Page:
Sustainable Logistics
Minimising Negative Environmental Impacts

Sustainable Energy Production

Humanitarian organisations often work in austere, off-grid environments. Using generators that burn petrochemicals is extremely common. While generators may be unavoidable in many contexts, there are steps agencies can take to reduce waste and environmental impact.

  • Set standard working hours for generators – generators already have limits to the lengths of time they can operate, and where security permits agencies may choose “off hours” to avoid burning fuel when unnecessary.
  • Properly service and maintain generators wherever they are in use. Properly serviced generators also will save money and enhance security.
  • Invest in a solar electric or battery backup system to generate and supply electricity to offices and compounds. Battery and solar systems are often great tools to augment power systems, and can be used alongside regular generators.

For more information on the proper methods of maintaining a generator, on selecting and installing a solar electric system, and on using battery back-up systems, please reference the electrical power generation section of this guide.

Sustainable Use of Vehicles

Vehicles are widely used within the humanitarian context, and operating in and around them is almost unavoidable. There are many steps to take to ensure the most sustainable and environmentally friendly performance of vehicles.  These might include:

  • Selecting fuel efficient vehicles and ensuring right-sizing of fleets.
  • Driver training to reduce accidents and improve fuel consumption.
  • Monitoring fuel consumption.
  • Monitoring vehicle utilisation in terms of both payload and empty running.
  • Conducting preventative maintenance, as a poorly serviced vehicles use more fuel.
  • Dispose of used tyre casings, batteries, motor oil and other vehicle waste responsibly.

A proper maintained fleet has the advantage of being both environmentally friendly, but also cost efficient. For more information on vehicle selection, vehicle and fleet monitoring, and proper maintenance, please reference the vehicle and fleet management section of this guide.

Waste Management

Unintended by-products of humanitarian action (e.g. plastics and packaging required to safeguard the quality of the relief items, food or non-food, hazardous materials from organizations’ vehicle fleets like used tyres, motor oils and lubricants, batteries and end-of-life vehicles, dangerous fumes from the burning of waste) impact negatively on local human and ecological health, and they typically occur in contexts where systems to manage them sustainably do not exist.  Waste management can be defined as the set of practices, processes and policies aiming at measuring and reducing the overall waste volumes of an organization. Typically, waste management practices should be prioritised according to the following scheme:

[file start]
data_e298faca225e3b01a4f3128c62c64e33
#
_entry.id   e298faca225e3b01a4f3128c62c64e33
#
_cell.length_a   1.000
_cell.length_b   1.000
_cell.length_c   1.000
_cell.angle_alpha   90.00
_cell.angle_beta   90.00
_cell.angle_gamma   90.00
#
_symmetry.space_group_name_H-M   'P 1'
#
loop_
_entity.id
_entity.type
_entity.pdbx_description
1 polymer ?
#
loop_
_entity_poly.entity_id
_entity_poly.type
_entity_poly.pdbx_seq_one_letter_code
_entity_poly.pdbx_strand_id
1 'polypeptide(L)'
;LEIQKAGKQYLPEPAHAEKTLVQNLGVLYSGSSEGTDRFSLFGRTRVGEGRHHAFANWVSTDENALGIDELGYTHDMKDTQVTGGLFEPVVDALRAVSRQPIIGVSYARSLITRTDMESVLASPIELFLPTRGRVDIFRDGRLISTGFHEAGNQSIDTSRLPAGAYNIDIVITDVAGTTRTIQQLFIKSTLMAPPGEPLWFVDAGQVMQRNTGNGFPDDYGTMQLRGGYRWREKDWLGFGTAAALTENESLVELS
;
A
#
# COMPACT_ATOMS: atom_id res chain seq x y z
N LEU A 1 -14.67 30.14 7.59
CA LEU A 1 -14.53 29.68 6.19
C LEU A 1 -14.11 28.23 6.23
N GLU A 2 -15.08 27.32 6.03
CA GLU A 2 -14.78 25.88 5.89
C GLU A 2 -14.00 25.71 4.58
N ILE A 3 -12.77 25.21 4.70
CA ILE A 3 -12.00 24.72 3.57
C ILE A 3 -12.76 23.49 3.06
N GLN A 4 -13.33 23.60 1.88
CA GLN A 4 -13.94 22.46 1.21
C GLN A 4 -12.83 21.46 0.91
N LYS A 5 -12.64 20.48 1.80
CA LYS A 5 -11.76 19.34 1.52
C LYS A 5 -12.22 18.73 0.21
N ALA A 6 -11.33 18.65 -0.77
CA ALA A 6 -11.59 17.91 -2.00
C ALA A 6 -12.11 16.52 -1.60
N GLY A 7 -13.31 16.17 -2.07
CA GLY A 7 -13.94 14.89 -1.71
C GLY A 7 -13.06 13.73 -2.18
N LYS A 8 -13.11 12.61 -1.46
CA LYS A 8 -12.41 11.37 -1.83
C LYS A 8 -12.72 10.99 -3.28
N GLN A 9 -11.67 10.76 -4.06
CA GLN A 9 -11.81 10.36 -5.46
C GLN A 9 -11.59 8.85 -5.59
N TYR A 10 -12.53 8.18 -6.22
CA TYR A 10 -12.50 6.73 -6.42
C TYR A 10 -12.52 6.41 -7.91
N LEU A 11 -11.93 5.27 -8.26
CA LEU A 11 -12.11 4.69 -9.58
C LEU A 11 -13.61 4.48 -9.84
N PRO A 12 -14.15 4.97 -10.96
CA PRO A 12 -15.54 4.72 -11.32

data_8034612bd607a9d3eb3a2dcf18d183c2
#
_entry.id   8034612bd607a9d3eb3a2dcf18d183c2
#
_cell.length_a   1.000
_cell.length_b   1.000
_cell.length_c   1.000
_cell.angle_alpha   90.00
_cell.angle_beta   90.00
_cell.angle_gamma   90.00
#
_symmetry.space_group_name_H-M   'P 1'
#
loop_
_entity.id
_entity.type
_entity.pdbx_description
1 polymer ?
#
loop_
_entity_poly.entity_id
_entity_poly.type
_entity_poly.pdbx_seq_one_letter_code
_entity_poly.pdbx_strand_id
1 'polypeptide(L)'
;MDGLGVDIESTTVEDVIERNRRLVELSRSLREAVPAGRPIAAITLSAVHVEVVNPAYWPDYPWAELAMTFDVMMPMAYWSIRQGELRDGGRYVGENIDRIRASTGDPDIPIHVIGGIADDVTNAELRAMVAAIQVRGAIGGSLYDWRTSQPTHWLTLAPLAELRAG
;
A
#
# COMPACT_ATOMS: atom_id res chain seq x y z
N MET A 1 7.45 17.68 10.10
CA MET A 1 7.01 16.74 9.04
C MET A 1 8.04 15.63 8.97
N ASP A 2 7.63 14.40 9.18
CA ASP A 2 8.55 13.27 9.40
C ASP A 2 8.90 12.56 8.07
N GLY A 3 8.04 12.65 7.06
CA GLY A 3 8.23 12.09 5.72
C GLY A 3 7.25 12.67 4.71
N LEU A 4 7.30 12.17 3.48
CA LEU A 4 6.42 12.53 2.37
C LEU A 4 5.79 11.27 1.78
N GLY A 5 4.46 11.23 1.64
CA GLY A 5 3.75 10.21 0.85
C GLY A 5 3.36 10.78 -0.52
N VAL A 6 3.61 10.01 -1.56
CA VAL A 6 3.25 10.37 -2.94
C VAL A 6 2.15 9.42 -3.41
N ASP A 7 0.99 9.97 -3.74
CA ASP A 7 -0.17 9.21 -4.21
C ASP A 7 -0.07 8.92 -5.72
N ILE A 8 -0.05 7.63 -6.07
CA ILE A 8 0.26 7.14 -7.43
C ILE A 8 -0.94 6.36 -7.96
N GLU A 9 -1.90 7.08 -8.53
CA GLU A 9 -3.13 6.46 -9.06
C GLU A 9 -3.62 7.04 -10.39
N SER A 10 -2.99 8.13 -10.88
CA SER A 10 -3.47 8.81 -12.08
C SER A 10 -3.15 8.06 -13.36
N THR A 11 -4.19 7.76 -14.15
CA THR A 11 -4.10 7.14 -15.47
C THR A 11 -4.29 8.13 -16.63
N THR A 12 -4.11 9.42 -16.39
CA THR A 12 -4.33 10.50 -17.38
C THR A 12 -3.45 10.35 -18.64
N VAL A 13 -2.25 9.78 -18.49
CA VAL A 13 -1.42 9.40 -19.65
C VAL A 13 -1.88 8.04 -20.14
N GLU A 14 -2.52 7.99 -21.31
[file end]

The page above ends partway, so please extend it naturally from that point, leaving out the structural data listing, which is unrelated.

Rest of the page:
• Reduce
  • Reuse
  • Recycle

The final objective of effective waste management is reducing waste at the source, for example avoiding unnecessary packaging, banning single-use plastics and introducing mechanisms to plan needs in a way to minimize the quantity of waste or by-products to dispose of.

Effective steps to understand the different waste streams on site, identify the most suitable disposal options, and continuously improve on-site waste management include:

  • Introducing a Solid Waste Inventory; This exercise allows to identify all the waste generated and disposed of either on-site and/or off-site. It is completed by performing a physical inspection of current waste storage locations in the compound/facility and/or referring to invoices from waste contractors.
  • Identifying the most appropriate disposal methods for each type of waste, from “Best option” to “Last resort”.
  • Identification of local contractors and potential with adequate capacity to treat and dispose of hazardous and non-hazardous waste in collaboration with procurement teams.
  •  Set-up and regular inspection of storage areas to ensure separation of waste streams.

Sustainable Packaging

Logistics departments of humanitarian agencies frequently deal with packaging of materials. Packaging represents one of the greatest challenges to environmentally friendly logistics while at the same time being vital in shipping and storage.

Packaging has consequences for transportation, storage methods, and space requirements of a given space. Packaging can increase the unit cost if it hinders optimisation of storage space. Many industries have developed forms of packaging that can withstand the stresses of transport but do not justify the expense of returning them to the point of origin, being used once and then discarded.

Steps to take when planning packaging:

  • Plan for biodegradable overpacking such as cardboard cartons.
  • Where possible, plan for recovering packing materials, recycling them locally or even returning them to the vendor for re-use. Suppliers and the buyers should seek to recover and recycle or effectively dispose of packaging.